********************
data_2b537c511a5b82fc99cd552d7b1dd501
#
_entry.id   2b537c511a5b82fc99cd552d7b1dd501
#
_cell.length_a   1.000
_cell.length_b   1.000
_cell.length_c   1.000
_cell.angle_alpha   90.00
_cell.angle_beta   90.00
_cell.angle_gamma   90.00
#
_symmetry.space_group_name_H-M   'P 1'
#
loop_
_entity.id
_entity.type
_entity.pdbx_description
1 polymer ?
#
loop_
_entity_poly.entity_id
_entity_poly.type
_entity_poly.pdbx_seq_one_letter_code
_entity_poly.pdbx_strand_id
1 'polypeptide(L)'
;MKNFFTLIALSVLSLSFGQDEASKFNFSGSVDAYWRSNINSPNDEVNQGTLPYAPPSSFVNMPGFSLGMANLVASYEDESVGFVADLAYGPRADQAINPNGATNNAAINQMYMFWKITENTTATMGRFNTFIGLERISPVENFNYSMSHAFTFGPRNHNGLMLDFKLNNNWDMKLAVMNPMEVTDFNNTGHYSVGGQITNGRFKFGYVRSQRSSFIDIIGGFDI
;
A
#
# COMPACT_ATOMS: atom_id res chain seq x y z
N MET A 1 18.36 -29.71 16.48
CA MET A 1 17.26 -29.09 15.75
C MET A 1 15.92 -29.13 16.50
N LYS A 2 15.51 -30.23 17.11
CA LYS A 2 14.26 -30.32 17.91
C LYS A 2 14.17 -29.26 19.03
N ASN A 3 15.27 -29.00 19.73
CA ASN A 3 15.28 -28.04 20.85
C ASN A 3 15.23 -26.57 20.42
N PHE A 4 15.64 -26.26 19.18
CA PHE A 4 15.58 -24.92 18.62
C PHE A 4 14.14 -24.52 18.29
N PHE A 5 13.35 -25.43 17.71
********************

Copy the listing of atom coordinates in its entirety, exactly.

data_2b537c511a5b82fc99cd552d7b1dd501
#
_entry.id   2b537c511a5b82fc99cd552d7b1dd501
#
_cell.length_a   1.000
_cell.length_b   1.000
_cell.length_c   1.000
_cell.angle_alpha   90.00
_cell.angle_beta   90.00
_cell.angle_gamma   90.00
#
_symmetry.space_group_name_H-M   'P 1'
#
loop_
_entity.id
_entity.type
_entity.pdbx_description
1 polymer ?
#
loop_
_entity_poly.entity_id
_entity_poly.type
_entity_poly.pdbx_seq_one_letter_code
_entity_poly.pdbx_strand_id
1 'polypeptide(L)'
;MKNFFTLIALSVLSLSFGQDEASKFNFSGSVDAYWRSNINSPNDEVNQGTLPYAPPSSFVNMPGFSLGMANLVASYEDESVGFVADLAYGPRADQAINPNGATNNAAINQMYMFWKITENTTATMGRFNTFIGLERISPVENFNYSMSHAFTFGPRNHNGLMLDFKLNNNWDMKLAVMNPMEVTDFNNTGHYSVGGQITNGRFKFGYVRSQRSSFIDIIGGFDI
;
A
#
# COMPACT_ATOMS: atom_id res chain seq x y z
N MET A 1 18.36 -29.71 16.48
CA MET A 1 17.26 -29.09 15.75
C MET A 1 15.92 -29.13 16.50
N LYS A 2 15.51 -30.23 17.11
CA LYS A 2 14.26 -30.32 17.91
C LYS A 2 14.17 -29.26 19.03
N ASN A 3 15.27 -29.00 19.73
CA ASN A 3 15.28 -28.04 20.85
C ASN A 3 15.23 -26.57 20.42
N PHE A 4 15.64 -26.26 19.18
CA PHE A 4 15.58 -24.92 18.62
C PHE A 4 14.14 -24.52 18.29
N PHE A 5 13.35 -25.43 17.71